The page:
HALIFAX — When Chantal Carter was pitching what would become Love and Nudes to a possible investor before the launch of the brand, his concerns about the size of the lingerie line took her aback.
“He said that it was … too many different colours to carry in a retail store, and I couldn’t understand why he would say that,” Chantal Carter said in an interview.
Chantal Carter, CEO of the lingerie brand that caters to darker skin tones, said the investor’s comment has stuck with her since the start of her brand in 2017, a brand she created to address the gap in nude underwear options that largely caters to customers with fairer skin.
“There’s pink bras, there’s red bras, there’s blue bras, there’s purple bras, why can’t there be a range of brown bras?” she said.
“In that moment, I felt like he was telling me, ‘You don’t matter. You or your people’s needs don’t matter’.”
Chantal Carter is one of several Black women in Canada’s business landscape who have had to contend with barriers to funding, according to a new report.
The new study, produced by Toronto-based market research firm Pitch Better, is based on an online survey of more than 1,500 Black women-led for-profit and non-profit businesses in Canada.
Adeela Carter and Amoye Henry, the co-founders of Pitch Better, said in an interview the study was put together to fill a gap in the information about Black women-led businesses in Canada (Adeela Carter is not related to Chantal Carter).
The report found Black women often struggle with a lack of networks and mentorship, which results in lower yields for their business ventures.
Survey respondents also reported that the under-representation of Black women in business and customer bias against Black-owned businesses have negatively impacted their ability to navigate the Canadian business landscape.
“We don’t really have the programs and the solutions to support being underbanked and underfunded entrepreneurs,” Henry said in an interview. “Systemic anti-Black racism is certainly one of the critical issues here, as well as the lack of network, exposure, connections, resources and capital.”
Differences in perception across racial and ethnic groups are contributing to unique hurdles faced by Black businesswomen, the report said.
The report referenced a U.S. study that found “Black women startup founders raise $36,000 on average, while the average (mostly white male-led) failed startup raises $1.3 million.”
More than 43 per cent of the respondents reported raising no external funding in the creation of their businesses, and at least a third of respondents never take advantage of funding programs.
“The entrepreneurship experience is really just a (microcosm) into the larger challenges in society as it pertains to systemic racism,” Henry said.
Chantal Carter said she’s seen the difference in reception between white and Black business people in her own experiences.
“Sometimes we have to do backflips to get something, whereas our white counterparts may not have to do that,” she said. “They’re questioned less because of what they look like.”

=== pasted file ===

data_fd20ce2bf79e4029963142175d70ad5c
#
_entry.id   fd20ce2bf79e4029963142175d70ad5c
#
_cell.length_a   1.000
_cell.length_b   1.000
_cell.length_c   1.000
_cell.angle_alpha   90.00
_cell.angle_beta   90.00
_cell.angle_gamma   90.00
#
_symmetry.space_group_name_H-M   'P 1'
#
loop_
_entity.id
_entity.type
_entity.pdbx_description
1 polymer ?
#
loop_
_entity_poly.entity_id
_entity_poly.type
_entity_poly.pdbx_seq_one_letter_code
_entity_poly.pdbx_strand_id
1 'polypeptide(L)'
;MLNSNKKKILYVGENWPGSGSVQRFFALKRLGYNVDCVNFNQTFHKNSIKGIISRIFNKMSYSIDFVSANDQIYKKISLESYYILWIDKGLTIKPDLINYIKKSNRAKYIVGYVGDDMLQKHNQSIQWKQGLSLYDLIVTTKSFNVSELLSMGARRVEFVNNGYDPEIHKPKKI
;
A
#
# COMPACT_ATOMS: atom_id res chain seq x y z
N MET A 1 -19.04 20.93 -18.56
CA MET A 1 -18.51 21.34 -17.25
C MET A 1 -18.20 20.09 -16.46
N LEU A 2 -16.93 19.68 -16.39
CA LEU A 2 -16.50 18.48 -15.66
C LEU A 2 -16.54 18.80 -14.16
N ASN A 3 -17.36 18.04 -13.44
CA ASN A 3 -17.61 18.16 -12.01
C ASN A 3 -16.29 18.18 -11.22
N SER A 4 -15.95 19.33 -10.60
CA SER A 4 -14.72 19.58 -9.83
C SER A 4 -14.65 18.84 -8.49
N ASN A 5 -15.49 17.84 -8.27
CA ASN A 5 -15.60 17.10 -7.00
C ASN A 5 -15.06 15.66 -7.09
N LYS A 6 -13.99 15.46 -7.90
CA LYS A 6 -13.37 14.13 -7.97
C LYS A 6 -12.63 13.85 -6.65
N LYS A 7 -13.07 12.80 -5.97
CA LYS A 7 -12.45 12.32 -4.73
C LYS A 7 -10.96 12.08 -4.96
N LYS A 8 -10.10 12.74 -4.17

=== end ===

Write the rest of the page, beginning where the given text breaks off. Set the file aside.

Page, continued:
Kendra Francis, founder of the sustainable baby clothing brand Petits Genoux, said despite several years in the Canadian fashion scene, she’s also had to combat perceptions of her brand because she’s a Black woman.
“We’ve had to earn more, do more, do it all our selves,” she said. “We’ve had to educate ourselves in every aspect of the brand for people to take us seriously.”
In Chantal Carter’s case, this meant raising cash via a crowdfunding campaign for the first production run of the Love and Nudes line and since then, most of her funding has been “bootstrapped” she said, meaning that she’s built the company from the ground up with little more than her own capital.
The top three reasons respondents said they didn’t apply for funding were a lack of awareness of available programs, not meeting the eligibility requirements and frustration over past outcomes with the application process.
Along with the launch of the report, Pitch Better has begun an online dashboard, Foundhers, to connect Black women-owned businesses with a network including mentors and investors.
“Now that we have a report like this and we can give Black women entrepreneurs access to this information, we’re hoping that things will change, doors will open, there will be access to more opportunities,” Adeela Carter said.
Henry echoed the sentiment and said she also hopes the data will inspire conversations on ways to back Black women-owned business in science, technology and other industries that “yield high growth and high revenue,” in response to a statistic in the report that found over a quarter of the respondent’s businesses fell within the “retail service” category.
Henry said she’s ready to see “a targeted effort to really train and upskill Black women to be represented in the markets and in the industries where the money resides,” adding that there is still work to be done in the research and support of Black women entrepreneurs.
“Black women make valuable contributions to the Canadian ecosystem and we shouldn’t be an afterthought,” she said. “There should always be room to explore how to support under-represented communities.”
According to the polling industry’s generally accepted standards, online surveys cannot be assigned a margin of error because they do not randomly sample the population.